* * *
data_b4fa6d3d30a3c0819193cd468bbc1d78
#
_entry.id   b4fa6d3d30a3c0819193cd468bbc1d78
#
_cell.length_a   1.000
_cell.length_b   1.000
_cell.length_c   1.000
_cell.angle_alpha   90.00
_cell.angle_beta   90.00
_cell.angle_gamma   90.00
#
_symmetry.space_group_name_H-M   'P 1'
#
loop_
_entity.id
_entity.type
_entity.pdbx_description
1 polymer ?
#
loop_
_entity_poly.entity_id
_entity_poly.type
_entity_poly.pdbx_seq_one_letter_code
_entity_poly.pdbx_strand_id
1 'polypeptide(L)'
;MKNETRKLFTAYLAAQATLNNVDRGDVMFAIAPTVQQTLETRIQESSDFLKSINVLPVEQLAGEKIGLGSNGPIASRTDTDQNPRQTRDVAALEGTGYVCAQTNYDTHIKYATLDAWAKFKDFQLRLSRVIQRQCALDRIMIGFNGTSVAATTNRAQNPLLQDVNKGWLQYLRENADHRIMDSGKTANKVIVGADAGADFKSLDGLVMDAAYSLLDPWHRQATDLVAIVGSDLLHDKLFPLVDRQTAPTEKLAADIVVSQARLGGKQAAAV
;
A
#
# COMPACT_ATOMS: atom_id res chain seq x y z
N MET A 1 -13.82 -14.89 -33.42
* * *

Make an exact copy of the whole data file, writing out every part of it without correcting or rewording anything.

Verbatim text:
data_b4fa6d3d30a3c0819193cd468bbc1d78
#
_entry.id   b4fa6d3d30a3c0819193cd468bbc1d78
#
_cell.length_a   1.000
_cell.length_b   1.000
_cell.length_c   1.000
_cell.angle_alpha   90.00
_cell.angle_beta   90.00
_cell.angle_gamma   90.00
#
_symmetry.space_group_name_H-M   'P 1'
#
loop_
_entity.id
_entity.type
_entity.pdbx_description
1 polymer ?
#
loop_
_entity_poly.entity_id
_entity_poly.type
_entity_poly.pdbx_seq_one_letter_code
_entity_poly.pdbx_strand_id
1 'polypeptide(L)'
;MKNETRKLFTAYLAAQATLNNVDRGDVMFAIAPTVQQTLETRIQESSDFLKSINVLPVEQLAGEKIGLGSNGPIASRTDTDQNPRQTRDVAALEGTGYVCAQTNYDTHIKYATLDAWAKFKDFQLRLSRVIQRQCALDRIMIGFNGTSVAATTNRAQNPLLQDVNKGWLQYLRENADHRIMDSGKTANKVIVGADAGADFKSLDGLVMDAAYSLLDPWHRQATDLVAIVGSDLLHDKLFPLVDRQTAPTEKLAADIVVSQARLGGKQAAAV
;
A
#
# COMPACT_ATOMS: atom_id res chain seq x y z
N MET A 1 -13.82 -14.89 -33.42